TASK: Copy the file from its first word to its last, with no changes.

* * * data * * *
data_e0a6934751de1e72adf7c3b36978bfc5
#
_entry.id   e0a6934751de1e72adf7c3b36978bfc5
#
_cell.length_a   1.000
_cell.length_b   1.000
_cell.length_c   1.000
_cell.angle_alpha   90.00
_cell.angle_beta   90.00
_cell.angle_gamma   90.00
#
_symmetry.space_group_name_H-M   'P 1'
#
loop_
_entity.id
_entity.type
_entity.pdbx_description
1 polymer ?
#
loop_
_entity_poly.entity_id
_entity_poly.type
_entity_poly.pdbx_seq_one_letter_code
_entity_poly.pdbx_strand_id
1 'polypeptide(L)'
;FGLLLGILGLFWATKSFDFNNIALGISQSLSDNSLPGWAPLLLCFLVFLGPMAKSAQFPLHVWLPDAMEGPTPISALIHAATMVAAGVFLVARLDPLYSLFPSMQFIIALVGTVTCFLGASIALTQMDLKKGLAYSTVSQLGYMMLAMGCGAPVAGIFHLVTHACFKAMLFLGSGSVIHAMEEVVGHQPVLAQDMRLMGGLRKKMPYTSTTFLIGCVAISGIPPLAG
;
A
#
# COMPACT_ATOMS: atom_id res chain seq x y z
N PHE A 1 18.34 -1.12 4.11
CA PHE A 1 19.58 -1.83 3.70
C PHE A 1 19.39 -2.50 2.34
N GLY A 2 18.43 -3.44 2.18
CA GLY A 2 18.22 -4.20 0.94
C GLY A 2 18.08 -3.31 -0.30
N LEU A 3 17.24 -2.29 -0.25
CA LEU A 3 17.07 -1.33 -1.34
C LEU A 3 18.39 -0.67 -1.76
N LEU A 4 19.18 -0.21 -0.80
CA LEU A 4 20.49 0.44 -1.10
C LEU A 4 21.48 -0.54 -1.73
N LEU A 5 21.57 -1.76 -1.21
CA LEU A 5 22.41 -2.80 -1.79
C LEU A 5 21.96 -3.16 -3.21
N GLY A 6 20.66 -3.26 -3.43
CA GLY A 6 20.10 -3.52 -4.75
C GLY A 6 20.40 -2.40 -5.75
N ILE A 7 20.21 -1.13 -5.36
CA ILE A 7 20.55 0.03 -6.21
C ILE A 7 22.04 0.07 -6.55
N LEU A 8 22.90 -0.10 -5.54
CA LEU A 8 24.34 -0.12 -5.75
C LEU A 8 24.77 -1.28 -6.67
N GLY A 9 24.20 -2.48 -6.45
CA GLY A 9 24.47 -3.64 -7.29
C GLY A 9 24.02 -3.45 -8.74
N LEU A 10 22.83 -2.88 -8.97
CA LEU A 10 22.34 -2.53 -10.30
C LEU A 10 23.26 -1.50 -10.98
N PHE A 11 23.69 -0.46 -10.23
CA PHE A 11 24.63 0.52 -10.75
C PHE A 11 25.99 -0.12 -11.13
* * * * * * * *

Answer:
data_e0a6934751de1e72adf7c3b36978bfc5
#
_entry.id   e0a6934751de1e72adf7c3b36978bfc5
#
_cell.length_a   1.000
_cell.length_b   1.000
_cell.length_c   1.000
_cell.angle_alpha   90.00
_cell.angle_beta   90.00
_cell.angle_gamma   90.00
#
_symmetry.space_group_name_H-M   'P 1'
#
loop_
_entity.id
_entity.type
_entity.pdbx_description
1 polymer ?
#
loop_
_entity_poly.entity_id
_entity_poly.type
_entity_poly.pdbx_seq_one_letter_code
_entity_poly.pdbx_strand_id
1 'polypeptide(L)'
;FGLLLGILGLFWATKSFDFNNIALGISQSLSDNSLPGWAPLLLCFLVFLGPMAKSAQFPLHVWLPDAMEGPTPISALIHAATMVAAGVFLVARLDPLYSLFPSMQFIIALVGTVTCFLGASIALTQMDLKKGLAYSTVSQLGYMMLAMGCGAPVAGIFHLVTHACFKAMLFLGSGSVIHAMEEVVGHQPVLAQDMRLMGGLRKKMPYTSTTFLIGCVAISGIPPLAG
;
A
#
# COMPACT_ATOMS: atom_id res chain seq x y z
N PHE A 1 18.34 -1.12 4.11
CA PHE A 1 19.58 -1.83 3.70
C PHE A 1 19.39 -2.50 2.34
N GLY A 2 18.43 -3.44 2.18
CA GLY A 2 18.22 -4.20 0.94
C GLY A 2 18.08 -3.31 -0.30
N LEU A 3 17.24 -2.29 -0.25
CA LEU A 3 17.07 -1.33 -1.34
C LEU A 3 18.39 -0.67 -1.76
N LEU A 4 19.18 -0.21 -0.80
CA LEU A 4 20.49 0.44 -1.10
C LEU A 4 21.48 -0.54 -1.73
N LEU A 5 21.57 -1.76 -1.21
CA LEU A 5 22.41 -2.80 -1.79
C LEU A 5 21.96 -3.16 -3.21
N GLY A 6 20.66 -3.26 -3.43
CA GLY A 6 20.10 -3.52 -4.75
C GLY A 6 20.40 -2.40 -5.75
N ILE A 7 20.21 -1.13 -5.36
CA ILE A 7 20.55 0.03 -6.21
C ILE A 7 22.04 0.07 -6.55
N LEU A 8 22.90 -0.10 -5.54
CA LEU A 8 24.34 -0.12 -5.75
C LEU A 8 24.77 -1.28 -6.67
N GLY A 9 24.20 -2.48 -6.45
CA GLY A 9 24.47 -3.64 -7.29
C GLY A 9 24.02 -3.45 -8.74
N LEU A 10 22.83 -2.88 -8.97
CA LEU A 10 22.34 -2.53 -10.30
C LEU A 10 23.26 -1.50 -10.98
N PHE A 11 23.69 -0.46 -10.23
CA PHE A 11 24.63 0.52 -10.75
C PHE A 11 25.99 -0.12 -11.13